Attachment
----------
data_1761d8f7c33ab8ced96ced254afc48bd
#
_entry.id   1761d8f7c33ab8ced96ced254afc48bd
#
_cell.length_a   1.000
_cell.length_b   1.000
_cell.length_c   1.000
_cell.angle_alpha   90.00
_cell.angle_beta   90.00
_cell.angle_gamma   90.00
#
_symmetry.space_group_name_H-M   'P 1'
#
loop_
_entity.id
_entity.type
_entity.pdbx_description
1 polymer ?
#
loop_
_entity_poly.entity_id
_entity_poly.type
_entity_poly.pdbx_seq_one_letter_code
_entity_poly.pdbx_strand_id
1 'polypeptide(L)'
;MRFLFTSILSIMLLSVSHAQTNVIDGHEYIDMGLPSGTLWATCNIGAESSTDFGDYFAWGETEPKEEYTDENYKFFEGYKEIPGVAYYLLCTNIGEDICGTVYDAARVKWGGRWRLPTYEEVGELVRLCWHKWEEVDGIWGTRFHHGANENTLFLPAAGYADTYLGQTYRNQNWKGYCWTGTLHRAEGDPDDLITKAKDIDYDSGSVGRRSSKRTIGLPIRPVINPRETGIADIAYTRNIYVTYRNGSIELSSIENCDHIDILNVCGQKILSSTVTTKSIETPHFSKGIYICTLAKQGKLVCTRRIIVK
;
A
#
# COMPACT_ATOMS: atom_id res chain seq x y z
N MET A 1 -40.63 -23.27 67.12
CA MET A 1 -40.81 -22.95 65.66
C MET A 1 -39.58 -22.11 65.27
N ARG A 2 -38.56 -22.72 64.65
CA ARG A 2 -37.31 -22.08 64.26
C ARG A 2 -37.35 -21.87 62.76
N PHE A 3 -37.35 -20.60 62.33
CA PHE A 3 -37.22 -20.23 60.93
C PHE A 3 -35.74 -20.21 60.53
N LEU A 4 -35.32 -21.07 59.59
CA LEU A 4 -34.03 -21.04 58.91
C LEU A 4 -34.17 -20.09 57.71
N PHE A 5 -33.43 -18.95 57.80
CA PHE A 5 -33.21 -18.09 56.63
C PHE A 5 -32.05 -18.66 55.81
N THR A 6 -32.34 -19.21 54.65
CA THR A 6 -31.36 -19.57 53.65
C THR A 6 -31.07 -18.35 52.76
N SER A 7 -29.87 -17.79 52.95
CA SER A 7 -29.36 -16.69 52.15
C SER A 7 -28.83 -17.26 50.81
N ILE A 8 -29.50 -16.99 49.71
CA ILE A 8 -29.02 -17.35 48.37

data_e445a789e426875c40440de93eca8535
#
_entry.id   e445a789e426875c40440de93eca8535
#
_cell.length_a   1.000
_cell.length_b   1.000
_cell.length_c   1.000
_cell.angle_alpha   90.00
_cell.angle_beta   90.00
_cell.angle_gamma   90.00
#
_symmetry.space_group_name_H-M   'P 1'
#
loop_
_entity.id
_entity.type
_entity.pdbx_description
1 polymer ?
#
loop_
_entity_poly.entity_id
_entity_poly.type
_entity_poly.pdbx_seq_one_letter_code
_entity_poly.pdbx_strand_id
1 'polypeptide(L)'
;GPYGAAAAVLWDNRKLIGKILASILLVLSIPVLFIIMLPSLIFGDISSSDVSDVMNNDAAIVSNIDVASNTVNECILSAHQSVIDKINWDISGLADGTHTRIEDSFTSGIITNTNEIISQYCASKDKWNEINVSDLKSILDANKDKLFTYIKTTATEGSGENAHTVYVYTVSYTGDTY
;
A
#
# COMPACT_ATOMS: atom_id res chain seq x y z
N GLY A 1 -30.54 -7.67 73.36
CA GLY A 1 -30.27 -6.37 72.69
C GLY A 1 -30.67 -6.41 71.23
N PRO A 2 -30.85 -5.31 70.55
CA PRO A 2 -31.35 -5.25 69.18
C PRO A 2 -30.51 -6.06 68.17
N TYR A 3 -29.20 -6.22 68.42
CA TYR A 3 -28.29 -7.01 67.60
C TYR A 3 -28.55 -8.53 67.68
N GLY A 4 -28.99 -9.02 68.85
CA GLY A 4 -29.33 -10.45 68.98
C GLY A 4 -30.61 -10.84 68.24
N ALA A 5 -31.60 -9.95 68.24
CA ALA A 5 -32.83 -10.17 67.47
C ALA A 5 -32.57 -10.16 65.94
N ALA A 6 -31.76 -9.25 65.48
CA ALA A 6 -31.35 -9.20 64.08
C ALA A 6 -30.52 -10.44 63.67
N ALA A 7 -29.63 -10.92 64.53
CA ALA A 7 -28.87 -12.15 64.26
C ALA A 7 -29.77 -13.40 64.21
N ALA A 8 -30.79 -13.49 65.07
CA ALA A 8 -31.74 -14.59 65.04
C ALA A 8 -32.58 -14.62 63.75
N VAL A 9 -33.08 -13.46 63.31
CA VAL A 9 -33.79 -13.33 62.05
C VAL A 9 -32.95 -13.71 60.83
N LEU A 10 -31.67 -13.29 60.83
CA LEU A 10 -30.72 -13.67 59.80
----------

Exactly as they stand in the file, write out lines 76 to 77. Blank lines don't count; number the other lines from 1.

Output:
_entity_poly.pdbx_seq_one_letter_code
_entity_poly.pdbx_strand_id